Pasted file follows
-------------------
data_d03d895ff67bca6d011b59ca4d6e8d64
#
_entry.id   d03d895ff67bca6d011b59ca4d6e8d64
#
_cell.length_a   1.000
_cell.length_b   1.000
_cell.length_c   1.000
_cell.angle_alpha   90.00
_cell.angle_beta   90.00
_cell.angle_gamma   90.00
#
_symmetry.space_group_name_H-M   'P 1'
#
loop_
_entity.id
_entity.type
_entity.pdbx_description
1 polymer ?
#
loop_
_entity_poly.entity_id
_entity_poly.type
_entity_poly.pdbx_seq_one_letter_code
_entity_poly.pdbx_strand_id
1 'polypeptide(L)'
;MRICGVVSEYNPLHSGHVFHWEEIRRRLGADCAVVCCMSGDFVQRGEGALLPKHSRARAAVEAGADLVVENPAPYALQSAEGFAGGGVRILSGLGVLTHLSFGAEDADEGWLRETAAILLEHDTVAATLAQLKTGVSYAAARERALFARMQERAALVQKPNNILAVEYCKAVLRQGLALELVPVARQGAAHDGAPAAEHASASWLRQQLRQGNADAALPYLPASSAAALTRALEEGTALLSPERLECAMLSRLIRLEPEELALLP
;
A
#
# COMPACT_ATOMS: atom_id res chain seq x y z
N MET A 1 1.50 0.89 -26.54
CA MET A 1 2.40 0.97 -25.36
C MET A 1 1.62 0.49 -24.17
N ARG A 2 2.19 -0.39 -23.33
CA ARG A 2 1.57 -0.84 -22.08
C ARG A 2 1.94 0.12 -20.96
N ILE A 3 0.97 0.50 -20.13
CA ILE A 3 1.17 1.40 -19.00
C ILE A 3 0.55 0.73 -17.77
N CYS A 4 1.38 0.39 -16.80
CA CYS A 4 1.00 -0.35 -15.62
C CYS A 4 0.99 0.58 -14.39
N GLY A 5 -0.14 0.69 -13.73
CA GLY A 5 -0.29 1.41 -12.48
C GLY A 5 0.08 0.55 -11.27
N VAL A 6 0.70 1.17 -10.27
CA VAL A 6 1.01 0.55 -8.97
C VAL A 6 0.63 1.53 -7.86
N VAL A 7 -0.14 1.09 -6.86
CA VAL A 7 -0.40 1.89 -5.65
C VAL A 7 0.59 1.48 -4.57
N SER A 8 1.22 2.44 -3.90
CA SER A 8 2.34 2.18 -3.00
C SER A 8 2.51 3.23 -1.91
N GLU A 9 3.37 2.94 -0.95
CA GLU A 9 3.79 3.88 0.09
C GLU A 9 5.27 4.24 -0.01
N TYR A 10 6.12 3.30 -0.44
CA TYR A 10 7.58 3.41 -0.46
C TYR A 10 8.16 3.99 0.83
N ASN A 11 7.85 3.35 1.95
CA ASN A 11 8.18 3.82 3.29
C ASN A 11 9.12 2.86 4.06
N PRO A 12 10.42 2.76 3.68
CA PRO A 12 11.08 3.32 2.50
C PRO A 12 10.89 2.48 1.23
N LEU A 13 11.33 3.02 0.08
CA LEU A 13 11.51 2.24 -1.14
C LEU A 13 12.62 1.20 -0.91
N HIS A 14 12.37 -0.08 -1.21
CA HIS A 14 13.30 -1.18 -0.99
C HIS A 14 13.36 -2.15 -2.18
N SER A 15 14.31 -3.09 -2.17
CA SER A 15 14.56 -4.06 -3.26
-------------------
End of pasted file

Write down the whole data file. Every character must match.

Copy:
data_d03d895ff67bca6d011b59ca4d6e8d64
#
_entry.id   d03d895ff67bca6d011b59ca4d6e8d64
#
_cell.length_a   1.000
_cell.length_b   1.000
_cell.length_c   1.000
_cell.angle_alpha   90.00
_cell.angle_beta   90.00
_cell.angle_gamma   90.00
#
_symmetry.space_group_name_H-M   'P 1'
#
loop_
_entity.id
_entity.type
_entity.pdbx_description
1 polymer ?
#
loop_
_entity_poly.entity_id
_entity_poly.type
_entity_poly.pdbx_seq_one_letter_code
_entity_poly.pdbx_strand_id
1 'polypeptide(L)'
;MRICGVVSEYNPLHSGHVFHWEEIRRRLGADCAVVCCMSGDFVQRGEGALLPKHSRARAAVEAGADLVVENPAPYALQSAEGFAGGGVRILSGLGVLTHLSFGAEDADEGWLRETAAILLEHDTVAATLAQLKTGVSYAAARERALFARMQERAALVQKPNNILAVEYCKAVLRQGLALELVPVARQGAAHDGAPAAEHASASWLRQQLRQGNADAALPYLPASSAAALTRALEEGTALLSPERLECAMLSRLIRLEPEELALLP
;
A
#
# COMPACT_ATOMS: atom_id res chain seq x y z
N MET A 1 1.50 0.89 -26.54
CA MET A 1 2.40 0.97 -25.36
C MET A 1 1.62 0.49 -24.17
N ARG A 2 2.19 -0.39 -23.33
CA ARG A 2 1.57 -0.84 -22.08
C ARG A 2 1.94 0.12 -20.96
N ILE A 3 0.97 0.50 -20.13
CA ILE A 3 1.17 1.40 -19.00
C ILE A 3 0.55 0.73 -17.77
N CYS A 4 1.38 0.39 -16.80
CA CYS A 4 1.00 -0.35 -15.62
C CYS A 4 0.99 0.58 -14.39
N GLY A 5 -0.14 0.69 -13.73
CA GLY A 5 -0.29 1.41 -12.48
C GLY A 5 0.08 0.55 -11.27
N VAL A 6 0.70 1.17 -10.27
CA VAL A 6 1.01 0.55 -8.97
C VAL A 6 0.63 1.53 -7.86
N VAL A 7 -0.14 1.09 -6.86
CA VAL A 7 -0.40 1.89 -5.65
C VAL A 7 0.59 1.48 -4.57
N SER A 8 1.22 2.44 -3.90
CA SER A 8 2.34 2.18 -3.00
C SER A 8 2.51 3.23 -1.91
N GLU A 9 3.37 2.94 -0.95
CA GLU A 9 3.79 3.88 0.09
C GLU A 9 5.27 4.24 -0.01
N TYR A 10 6.12 3.30 -0.44
CA TYR A 10 7.58 3.41 -0.46
C TYR A 10 8.16 3.99 0.83
N ASN A 11 7.85 3.35 1.95
CA ASN A 11 8.18 3.82 3.29
C ASN A 11 9.12 2.86 4.06
N PRO A 12 10.42 2.76 3.68
CA PRO A 12 11.08 3.32 2.50
C PRO A 12 10.89 2.48 1.23
N LEU A 13 11.33 3.02 0.08
CA LEU A 13 11.51 2.24 -1.14
C LEU A 13 12.62 1.20 -0.91
N HIS A 14 12.37 -0.08 -1.21
CA HIS A 14 13.30 -1.18 -0.99
C HIS A 14 13.36 -2.15 -2.18
N SER A 15 14.31 -3.09 -2.17
CA SER A 15 14.56 -4.06 -3.26